I now have a full-time job.
I have been trying to get a full-time job for a year.
I am still learning how not to be worried all the time.
I try to explain to people what a huge deal it is that I now have this job, and they cut me off with congratulations. Perhaps the realities of my financial situation embarrass them. Perhaps it is not kosher to discuss these things; I don’t know. Usually I am surrounded by people of around my same level of monetary means. But I have given up trying to explain to them its awesomeness, because I am still coming to grips with it myself.
I can now walk through the Asian section of the library without my stomach clenching with guilt. The books that surround me don’t hearken back to something I failed at; something I should have made a career out of—now they just recall something I tried once and didn’t like, and from which I am allowed to move on, now.
I can carry the teapot back from the water fountain and sail in the doorway and not writhe at the thought that this is the 50th or 4th or 2nd-to-last time I’ll be able to move in this space I know and like, full of people I know and like, with the confidence that comes from long familiarity. Worry over the impending end of my various jobs (though unrelated, all the contracts ended at the same time this summer) was a constant companion. Worry over something has always been my constant companion. Worry over these jobs, over combative graduate students, over everything in Japan from nationalist old men to swine flu; and before that, worry over what to do after undergraduate, what to study during undergraduate, how to pass calculus in high school, because I wasn’t, and when my calculus teacher refused to give me my grade, saying “It would just depress you,” I fell apart and stood in front of her desk bawling. I who don’t even like to grow misty-eyed in front of blood relatives.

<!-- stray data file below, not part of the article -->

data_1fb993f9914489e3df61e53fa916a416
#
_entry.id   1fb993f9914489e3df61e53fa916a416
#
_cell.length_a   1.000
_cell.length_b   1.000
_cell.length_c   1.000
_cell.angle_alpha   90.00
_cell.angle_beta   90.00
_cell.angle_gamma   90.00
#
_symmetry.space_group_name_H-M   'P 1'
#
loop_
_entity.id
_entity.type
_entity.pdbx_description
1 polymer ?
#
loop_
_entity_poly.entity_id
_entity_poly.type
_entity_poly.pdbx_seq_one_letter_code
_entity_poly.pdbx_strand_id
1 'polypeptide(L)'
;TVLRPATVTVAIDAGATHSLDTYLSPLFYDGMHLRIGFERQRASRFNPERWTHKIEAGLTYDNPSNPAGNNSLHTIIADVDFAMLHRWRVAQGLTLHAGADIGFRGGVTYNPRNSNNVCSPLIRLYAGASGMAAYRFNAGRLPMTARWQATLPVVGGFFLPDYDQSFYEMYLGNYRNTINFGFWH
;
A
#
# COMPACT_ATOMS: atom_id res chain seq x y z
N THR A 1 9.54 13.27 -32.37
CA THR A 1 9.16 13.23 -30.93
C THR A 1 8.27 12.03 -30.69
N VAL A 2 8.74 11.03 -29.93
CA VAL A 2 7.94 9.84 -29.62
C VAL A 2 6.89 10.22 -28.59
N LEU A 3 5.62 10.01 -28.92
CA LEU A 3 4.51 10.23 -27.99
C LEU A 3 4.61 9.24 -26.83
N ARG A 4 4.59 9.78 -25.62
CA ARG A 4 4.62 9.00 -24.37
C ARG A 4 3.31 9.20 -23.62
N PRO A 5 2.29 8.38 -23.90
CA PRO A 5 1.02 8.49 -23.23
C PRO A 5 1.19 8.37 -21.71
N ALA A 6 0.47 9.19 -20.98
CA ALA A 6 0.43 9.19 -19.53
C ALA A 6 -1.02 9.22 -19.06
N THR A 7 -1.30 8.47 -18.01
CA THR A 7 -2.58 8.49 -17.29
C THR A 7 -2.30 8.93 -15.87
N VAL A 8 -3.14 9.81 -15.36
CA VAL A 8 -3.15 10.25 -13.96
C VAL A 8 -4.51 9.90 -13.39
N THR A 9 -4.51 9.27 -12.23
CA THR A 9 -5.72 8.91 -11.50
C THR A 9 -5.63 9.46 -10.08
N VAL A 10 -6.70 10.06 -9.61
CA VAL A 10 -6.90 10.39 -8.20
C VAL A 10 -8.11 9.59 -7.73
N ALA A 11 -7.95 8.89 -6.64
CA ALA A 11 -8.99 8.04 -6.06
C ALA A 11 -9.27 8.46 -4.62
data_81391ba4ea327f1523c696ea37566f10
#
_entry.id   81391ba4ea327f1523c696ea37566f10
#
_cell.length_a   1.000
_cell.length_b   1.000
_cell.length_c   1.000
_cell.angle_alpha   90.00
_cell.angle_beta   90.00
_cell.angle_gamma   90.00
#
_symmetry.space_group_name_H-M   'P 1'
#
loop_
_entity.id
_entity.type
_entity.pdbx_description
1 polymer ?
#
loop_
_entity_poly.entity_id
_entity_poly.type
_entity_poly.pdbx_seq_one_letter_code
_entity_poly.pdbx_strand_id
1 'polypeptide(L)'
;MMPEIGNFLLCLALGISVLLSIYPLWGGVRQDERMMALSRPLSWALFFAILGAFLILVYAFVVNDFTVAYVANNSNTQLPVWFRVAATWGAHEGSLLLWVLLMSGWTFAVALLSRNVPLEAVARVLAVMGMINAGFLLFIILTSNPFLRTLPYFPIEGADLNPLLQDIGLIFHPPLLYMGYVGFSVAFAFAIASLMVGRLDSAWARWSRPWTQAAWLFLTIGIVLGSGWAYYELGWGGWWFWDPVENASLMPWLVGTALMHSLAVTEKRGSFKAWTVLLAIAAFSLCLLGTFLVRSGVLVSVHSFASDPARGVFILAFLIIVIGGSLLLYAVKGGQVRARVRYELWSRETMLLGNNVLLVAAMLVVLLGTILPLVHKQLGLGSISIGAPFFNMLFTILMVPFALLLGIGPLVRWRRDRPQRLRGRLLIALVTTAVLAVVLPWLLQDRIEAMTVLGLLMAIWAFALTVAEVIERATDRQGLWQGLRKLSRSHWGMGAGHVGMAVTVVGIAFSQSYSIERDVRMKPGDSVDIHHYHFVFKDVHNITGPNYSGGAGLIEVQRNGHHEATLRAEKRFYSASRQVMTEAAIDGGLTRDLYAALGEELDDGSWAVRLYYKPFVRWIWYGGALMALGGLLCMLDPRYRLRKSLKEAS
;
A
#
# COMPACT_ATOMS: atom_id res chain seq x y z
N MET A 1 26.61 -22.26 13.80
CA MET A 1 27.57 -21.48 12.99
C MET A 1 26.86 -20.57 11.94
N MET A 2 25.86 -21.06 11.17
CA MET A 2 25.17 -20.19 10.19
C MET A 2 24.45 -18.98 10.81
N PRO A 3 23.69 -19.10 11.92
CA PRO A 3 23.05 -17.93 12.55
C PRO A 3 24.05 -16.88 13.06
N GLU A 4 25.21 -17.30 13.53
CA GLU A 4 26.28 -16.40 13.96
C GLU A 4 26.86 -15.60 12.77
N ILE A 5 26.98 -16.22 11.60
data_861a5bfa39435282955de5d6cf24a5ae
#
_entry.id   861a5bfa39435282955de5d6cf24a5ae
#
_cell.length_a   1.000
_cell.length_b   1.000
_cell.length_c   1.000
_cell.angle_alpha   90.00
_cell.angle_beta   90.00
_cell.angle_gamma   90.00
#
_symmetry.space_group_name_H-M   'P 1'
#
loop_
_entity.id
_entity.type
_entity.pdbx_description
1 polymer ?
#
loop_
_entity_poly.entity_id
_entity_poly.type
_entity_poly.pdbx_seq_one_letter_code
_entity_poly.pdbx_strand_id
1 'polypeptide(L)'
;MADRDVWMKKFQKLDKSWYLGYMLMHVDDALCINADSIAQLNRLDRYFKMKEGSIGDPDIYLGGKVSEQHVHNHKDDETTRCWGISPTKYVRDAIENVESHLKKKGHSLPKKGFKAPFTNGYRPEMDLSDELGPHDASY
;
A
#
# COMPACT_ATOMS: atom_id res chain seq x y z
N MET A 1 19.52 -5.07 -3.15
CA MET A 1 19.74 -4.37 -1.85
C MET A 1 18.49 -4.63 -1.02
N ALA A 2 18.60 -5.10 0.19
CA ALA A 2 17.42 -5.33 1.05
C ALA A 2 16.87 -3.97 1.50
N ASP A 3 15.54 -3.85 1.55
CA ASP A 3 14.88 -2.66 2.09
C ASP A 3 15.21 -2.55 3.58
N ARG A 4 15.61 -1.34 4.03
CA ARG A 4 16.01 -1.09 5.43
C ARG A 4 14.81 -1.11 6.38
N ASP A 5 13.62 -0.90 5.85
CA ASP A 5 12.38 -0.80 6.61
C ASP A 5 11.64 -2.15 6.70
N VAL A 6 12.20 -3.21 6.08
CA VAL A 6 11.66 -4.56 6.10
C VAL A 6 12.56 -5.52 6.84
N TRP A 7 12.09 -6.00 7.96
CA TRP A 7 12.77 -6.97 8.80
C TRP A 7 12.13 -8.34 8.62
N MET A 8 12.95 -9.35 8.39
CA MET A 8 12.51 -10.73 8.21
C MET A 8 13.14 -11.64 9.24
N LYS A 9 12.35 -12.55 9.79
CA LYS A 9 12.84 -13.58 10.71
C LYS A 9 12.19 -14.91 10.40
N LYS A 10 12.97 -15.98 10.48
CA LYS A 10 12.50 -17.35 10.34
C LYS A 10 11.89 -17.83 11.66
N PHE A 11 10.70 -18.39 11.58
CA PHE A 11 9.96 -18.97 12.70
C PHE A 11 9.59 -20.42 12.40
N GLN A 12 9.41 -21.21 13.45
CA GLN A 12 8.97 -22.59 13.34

Before the final interview, my left eye—always my indicator of stress—swelled up red and painful. It is now at peace. The rest of me is still learning how not to be constantly worried. How to be calm with the knowledge that if I am run over by a car—as has happened before—or if I contract a blood infection from something as simple as a scraped hand—as has happened before—there will be a safety net for me. And for those I love. We’ll have health insurance.
I can breathe again.